3M filed a legal action today in federal court in Florida against an Orlando-based defendant that twice attempted to fraudulently sell tens of millions of likely nonexistent 3M N95 respirators at grossly inflated prices to the federal Division of Strategic National Stockpile, all the while falsely affiliating itself with 3M.
The defendant falsely blamed the prices on 3M, claiming that 3M had changed prices “several times” in just a few days when 3M has not changed the prices it charges for respirators.
The Complaint seeks injunctive relief to require Geftico LLC to cease its illegal activities, and also requests damages. 3M will donate any damages recovered to COVID-19-related nonprofit organizations.
“3M will continue to take action against those who exploit the demand for N95 respirators used by healthcare workers on the frontlines of the COVID-19 fight,” said Denise Rutherford, 3M Senior Vice President, Corporate Affairs. “We will continue to work with state, federal and international law enforcement to root out illegal behavior and put a stop to it.”
The Centers for Disease Control and Prevention reached out to 3M and reported that Geftico made the offers in March and April. 3M confirmed that Geftico was not affiliated with 3M and that such a quantity of 3M respirators did not exist as represented by the defendant.
3M is working with national and international law enforcement, state Attorneys General, and the largest online retail and tech companies in the world to identify illegal activity and help punish criminals. The goal is to prevent fraud before it starts and stop it where it is happening.
The Florida lawsuit is the latest in a series of legal actions 3M has filed over the past week in the fight against price gouging and counterfeiting.
“3M’s legal team is taking strong action to protect 3M and the public against the conduct of those who seek to exploit 3M’s brand and reputation and defraud others during this time of emergency and crisis,” said Ivan Fong, 3M Senior Vice President, General Counsel & Secretary. “We stand ready to continue to investigate and take necessary legal actions against such unethical and unscrupulous actors in the marketplace.”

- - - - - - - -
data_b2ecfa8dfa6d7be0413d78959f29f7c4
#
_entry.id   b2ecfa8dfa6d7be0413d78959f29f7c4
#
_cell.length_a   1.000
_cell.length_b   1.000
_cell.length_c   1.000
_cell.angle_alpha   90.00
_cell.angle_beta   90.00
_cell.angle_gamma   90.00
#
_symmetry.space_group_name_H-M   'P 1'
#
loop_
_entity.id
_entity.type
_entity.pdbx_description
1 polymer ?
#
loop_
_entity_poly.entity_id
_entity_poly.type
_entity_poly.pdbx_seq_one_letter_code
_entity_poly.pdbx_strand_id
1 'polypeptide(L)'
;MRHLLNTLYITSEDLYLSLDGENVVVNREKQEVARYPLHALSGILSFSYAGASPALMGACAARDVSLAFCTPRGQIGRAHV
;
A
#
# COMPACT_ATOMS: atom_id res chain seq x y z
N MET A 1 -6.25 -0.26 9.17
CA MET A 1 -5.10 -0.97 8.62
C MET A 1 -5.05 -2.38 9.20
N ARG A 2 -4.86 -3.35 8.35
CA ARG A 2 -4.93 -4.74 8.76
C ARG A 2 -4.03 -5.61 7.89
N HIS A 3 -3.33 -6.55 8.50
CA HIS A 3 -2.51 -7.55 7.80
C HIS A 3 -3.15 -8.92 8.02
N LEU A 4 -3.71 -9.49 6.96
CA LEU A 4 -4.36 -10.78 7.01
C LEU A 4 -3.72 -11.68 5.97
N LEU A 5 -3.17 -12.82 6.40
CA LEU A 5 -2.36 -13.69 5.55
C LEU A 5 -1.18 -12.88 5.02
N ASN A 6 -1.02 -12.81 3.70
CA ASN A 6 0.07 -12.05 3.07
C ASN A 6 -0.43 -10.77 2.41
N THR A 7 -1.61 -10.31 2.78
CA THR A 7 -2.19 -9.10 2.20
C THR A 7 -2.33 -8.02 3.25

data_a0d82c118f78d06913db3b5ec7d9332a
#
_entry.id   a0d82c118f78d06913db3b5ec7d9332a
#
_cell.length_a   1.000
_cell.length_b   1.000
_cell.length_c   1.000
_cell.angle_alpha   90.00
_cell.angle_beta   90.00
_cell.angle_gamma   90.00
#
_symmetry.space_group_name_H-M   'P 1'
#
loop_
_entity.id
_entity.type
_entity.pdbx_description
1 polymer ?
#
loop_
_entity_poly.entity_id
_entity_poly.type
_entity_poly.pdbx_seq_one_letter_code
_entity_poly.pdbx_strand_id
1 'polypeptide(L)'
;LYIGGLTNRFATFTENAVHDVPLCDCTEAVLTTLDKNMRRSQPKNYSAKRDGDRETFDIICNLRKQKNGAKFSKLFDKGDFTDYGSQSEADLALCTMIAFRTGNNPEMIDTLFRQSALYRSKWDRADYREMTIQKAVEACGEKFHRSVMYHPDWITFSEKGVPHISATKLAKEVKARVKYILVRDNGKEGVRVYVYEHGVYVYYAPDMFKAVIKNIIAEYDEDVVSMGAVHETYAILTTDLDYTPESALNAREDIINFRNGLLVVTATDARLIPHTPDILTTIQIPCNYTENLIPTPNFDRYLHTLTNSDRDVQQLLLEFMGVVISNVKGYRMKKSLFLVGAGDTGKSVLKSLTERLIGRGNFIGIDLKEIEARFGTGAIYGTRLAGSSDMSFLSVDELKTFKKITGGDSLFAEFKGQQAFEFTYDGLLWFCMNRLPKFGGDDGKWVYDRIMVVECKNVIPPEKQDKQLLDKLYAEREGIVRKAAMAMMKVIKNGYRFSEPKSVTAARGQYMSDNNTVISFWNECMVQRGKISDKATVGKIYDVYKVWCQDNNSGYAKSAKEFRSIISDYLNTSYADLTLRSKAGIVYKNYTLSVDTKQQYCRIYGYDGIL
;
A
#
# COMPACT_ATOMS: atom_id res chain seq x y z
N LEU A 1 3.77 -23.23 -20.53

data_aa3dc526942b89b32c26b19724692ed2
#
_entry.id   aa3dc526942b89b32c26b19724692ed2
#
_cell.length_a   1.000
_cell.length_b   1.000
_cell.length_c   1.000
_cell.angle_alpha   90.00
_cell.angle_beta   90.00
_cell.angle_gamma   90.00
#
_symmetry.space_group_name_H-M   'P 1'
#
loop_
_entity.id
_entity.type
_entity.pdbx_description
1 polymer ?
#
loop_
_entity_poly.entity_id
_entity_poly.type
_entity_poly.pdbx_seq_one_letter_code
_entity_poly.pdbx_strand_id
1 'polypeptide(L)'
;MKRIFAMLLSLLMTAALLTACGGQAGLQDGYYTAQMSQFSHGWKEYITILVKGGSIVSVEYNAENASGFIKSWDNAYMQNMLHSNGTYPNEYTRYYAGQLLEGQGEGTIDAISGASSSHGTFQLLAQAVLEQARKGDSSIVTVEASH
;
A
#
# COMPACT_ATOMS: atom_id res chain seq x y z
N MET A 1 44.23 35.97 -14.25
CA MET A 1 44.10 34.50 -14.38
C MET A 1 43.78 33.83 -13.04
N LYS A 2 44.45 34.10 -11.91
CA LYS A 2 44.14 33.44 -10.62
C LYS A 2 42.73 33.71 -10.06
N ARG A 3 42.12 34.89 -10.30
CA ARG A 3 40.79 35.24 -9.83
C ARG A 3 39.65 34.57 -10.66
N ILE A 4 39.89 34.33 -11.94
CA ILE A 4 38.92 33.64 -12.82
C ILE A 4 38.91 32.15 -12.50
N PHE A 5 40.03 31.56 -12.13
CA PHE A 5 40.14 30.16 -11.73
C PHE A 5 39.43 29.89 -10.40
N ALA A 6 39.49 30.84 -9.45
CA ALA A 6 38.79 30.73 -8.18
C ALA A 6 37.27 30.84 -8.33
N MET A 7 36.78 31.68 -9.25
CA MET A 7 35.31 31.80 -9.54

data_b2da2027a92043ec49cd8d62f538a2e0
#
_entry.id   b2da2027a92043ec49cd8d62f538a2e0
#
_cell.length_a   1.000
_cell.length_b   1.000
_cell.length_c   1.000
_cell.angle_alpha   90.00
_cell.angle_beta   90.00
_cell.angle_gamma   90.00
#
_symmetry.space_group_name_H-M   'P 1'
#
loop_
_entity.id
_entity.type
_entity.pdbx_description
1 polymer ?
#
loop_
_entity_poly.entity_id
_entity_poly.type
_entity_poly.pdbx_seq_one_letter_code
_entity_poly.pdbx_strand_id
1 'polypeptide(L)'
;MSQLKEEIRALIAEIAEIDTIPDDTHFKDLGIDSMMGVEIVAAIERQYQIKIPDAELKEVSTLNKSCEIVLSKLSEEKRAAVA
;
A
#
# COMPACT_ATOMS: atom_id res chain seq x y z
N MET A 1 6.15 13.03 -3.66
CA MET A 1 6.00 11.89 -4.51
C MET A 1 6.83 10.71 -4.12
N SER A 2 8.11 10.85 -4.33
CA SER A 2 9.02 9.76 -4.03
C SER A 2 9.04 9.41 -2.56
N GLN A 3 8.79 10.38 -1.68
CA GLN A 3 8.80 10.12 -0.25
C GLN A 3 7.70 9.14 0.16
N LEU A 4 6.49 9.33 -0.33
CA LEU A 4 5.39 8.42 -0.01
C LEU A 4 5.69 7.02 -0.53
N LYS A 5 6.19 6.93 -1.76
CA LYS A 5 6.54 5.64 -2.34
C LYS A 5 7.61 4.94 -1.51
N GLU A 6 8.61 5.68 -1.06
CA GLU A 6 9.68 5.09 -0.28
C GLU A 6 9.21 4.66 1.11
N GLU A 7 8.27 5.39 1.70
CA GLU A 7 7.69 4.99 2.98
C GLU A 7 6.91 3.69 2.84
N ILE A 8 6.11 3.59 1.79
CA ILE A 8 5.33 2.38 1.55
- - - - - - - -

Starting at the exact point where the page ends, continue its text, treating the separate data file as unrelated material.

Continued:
3M has deployed its internal litigation team, working closely with volunteers from its network of outside counsel and resources in every part of the country.
In the Florida case, 3M is represented by a team from the law firm McDermott Will & Emery LLP including Wilson Chu, Michael Chu, Michael Weaver, Joseph Wasserkrug, Colin Stalter, and Kristin Taylor. In the New York and California cases, 3M was represented by Mayer Brown, led by Washington D.C. partner Carmine R. Zarlenga and New York partners A. John P. Macini, Andrew J. Calica and Chicago partner Richard Bulger. In the Dallas County Case, 3M is represented by Dimple Desai Shah of Bowman and Brooke LLP.
3M has not changed the prices it charges for respirators as a result of the COVID-19 outbreak. The company is working with online retailers and technology companies such as Google, Amazon and Facebook to identify and remove counterfeiters and price gougers from their sites and refer them to law enforcement authorities.
Resources to fight fraud
3M has created a hotline to call for information on how to help identify authentic 3M products and to ensure products are from 3M authorized distributors. That number, in the U.S. and Canada, is (800) 426-8688.
If customers have concerns about potentially fraudulent activity, price gouging, or counterfeit 3M products, they can report their concerns at 3M’s website.
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